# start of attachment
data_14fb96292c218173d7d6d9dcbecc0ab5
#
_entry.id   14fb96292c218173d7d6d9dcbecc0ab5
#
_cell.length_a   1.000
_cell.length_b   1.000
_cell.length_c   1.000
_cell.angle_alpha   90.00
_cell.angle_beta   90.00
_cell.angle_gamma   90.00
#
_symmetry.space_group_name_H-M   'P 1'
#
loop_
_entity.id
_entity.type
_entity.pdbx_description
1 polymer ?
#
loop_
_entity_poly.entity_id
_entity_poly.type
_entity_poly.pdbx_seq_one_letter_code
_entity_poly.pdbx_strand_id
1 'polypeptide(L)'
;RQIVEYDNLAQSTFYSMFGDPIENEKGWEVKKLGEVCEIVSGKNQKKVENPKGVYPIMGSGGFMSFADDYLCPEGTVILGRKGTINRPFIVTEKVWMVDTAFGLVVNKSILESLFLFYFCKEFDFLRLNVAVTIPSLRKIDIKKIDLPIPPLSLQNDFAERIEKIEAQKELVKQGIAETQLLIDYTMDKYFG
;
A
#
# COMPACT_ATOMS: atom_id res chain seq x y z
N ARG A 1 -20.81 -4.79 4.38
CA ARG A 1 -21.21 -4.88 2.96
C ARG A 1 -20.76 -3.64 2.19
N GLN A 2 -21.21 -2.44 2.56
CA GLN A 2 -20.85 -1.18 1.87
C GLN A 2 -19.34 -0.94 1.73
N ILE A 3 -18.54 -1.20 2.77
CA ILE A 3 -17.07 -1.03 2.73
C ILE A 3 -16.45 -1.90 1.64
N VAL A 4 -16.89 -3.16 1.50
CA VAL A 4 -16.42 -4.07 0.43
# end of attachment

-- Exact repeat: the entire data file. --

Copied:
data_14fb96292c218173d7d6d9dcbecc0ab5
#
_entry.id   14fb96292c218173d7d6d9dcbecc0ab5
#
_cell.length_a   1.000
_cell.length_b   1.000
_cell.length_c   1.000
_cell.angle_alpha   90.00
_cell.angle_beta   90.00
_cell.angle_gamma   90.00
#
_symmetry.space_group_name_H-M   'P 1'
#
loop_
_entity.id
_entity.type
_entity.pdbx_description
1 polymer ?
#
loop_
_entity_poly.entity_id
_entity_poly.type
_entity_poly.pdbx_seq_one_letter_code
_entity_poly.pdbx_strand_id
1 'polypeptide(L)'
;RQIVEYDNLAQSTFYSMFGDPIENEKGWEVKKLGEVCEIVSGKNQKKVENPKGVYPIMGSGGFMSFADDYLCPEGTVILGRKGTINRPFIVTEKVWMVDTAFGLVVNKSILESLFLFYFCKEFDFLRLNVAVTIPSLRKIDIKKIDLPIPPLSLQNDFAERIEKIEAQKELVKQGIAETQLLIDYTMDKYFG
;
A
#
# COMPACT_ATOMS: atom_id res chain seq x y z
N ARG A 1 -20.81 -4.79 4.38
CA ARG A 1 -21.21 -4.88 2.96
C ARG A 1 -20.76 -3.64 2.19
N GLN A 2 -21.21 -2.44 2.56
CA GLN A 2 -20.85 -1.18 1.87
C GLN A 2 -19.34 -0.94 1.73
N ILE A 3 -18.54 -1.20 2.77
CA ILE A 3 -17.07 -1.03 2.73
C ILE A 3 -16.45 -1.90 1.64
N VAL A 4 -16.89 -3.16 1.50
CA VAL A 4 -16.42 -4.07 0.43